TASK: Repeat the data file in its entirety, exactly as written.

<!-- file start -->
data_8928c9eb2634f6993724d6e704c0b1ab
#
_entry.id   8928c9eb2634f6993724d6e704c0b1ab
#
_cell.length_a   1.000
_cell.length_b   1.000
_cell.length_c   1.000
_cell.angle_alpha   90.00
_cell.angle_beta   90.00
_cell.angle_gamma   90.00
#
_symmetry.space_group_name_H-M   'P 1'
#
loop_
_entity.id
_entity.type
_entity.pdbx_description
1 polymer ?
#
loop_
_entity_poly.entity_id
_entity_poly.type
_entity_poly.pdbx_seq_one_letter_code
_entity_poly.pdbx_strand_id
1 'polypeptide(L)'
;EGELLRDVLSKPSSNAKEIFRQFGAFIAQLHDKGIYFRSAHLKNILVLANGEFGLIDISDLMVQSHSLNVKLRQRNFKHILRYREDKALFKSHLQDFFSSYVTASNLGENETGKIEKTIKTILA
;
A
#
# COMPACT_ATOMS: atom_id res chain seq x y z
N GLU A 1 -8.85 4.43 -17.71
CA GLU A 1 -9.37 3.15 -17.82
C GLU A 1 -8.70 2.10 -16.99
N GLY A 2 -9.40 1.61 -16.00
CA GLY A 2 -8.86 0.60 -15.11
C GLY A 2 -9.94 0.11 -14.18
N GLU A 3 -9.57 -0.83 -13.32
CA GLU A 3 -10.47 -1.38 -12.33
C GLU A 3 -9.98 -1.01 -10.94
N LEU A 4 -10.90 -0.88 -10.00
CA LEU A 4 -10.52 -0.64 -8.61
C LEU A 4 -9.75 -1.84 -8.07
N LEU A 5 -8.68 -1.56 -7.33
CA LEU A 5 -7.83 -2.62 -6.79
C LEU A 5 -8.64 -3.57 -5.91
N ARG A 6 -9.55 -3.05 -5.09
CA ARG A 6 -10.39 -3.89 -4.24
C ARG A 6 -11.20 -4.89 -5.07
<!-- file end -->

data_8928c9eb2634f6993724d6e704c0b1ab
#
_entry.id   8928c9eb2634f6993724d6e704c0b1ab
#
_cell.length_a   1.000
_cell.length_b   1.000
_cell.length_c   1.000
_cell.angle_alpha   90.00
_cell.angle_beta   90.00
_cell.angle_gamma   90.00
#
_symmetry.space_group_name_H-M   'P 1'
#
loop_
_entity.id
_entity.type
_entity.pdbx_description
1 polymer ?
#
loop_
_entity_poly.entity_id
_entity_poly.type
_entity_poly.pdbx_seq_one_letter_code
_entity_poly.pdbx_strand_id
1 'polypeptide(L)'
;EGELLRDVLSKPSSNAKEIFRQFGAFIAQLHDKGIYFRSAHLKNILVLANGEFGLIDISDLMVQSHSLNVKLRQRNFKHILRYREDKALFKSHLQDFFSSYVTASNLGENETGKIEKTIKTILA
;
A
#
# COMPACT_ATOMS: atom_id res chain seq x y z
N GLU A 1 -8.85 4.43 -17.71
CA GLU A 1 -9.37 3.15 -17.82
C GLU A 1 -8.70 2.10 -16.99
N GLY A 2 -9.40 1.61 -16.00
CA GLY A 2 -8.86 0.60 -15.11
C GLY A 2 -9.94 0.11 -14.18
N GLU A 3 -9.57 -0.83 -13.32
CA GLU A 3 -10.47 -1.38 -12.33
C GLU A 3 -9.98 -1.01 -10.94
N LEU A 4 -10.90 -0.88 -10.00
CA LEU A 4 -10.52 -0.64 -8.61
C LEU A 4 -9.75 -1.84 -8.07
N LEU A 5 -8.68 -1.56 -7.33
CA LEU A 5 -7.83 -2.62 -6.79
C LEU A 5 -8.64 -3.57 -5.91
N ARG A 6 -9.55 -3.05 -5.09
CA ARG A 6 -10.39 -3.89 -4.24
C ARG A 6 -11.20 -4.89 -5.07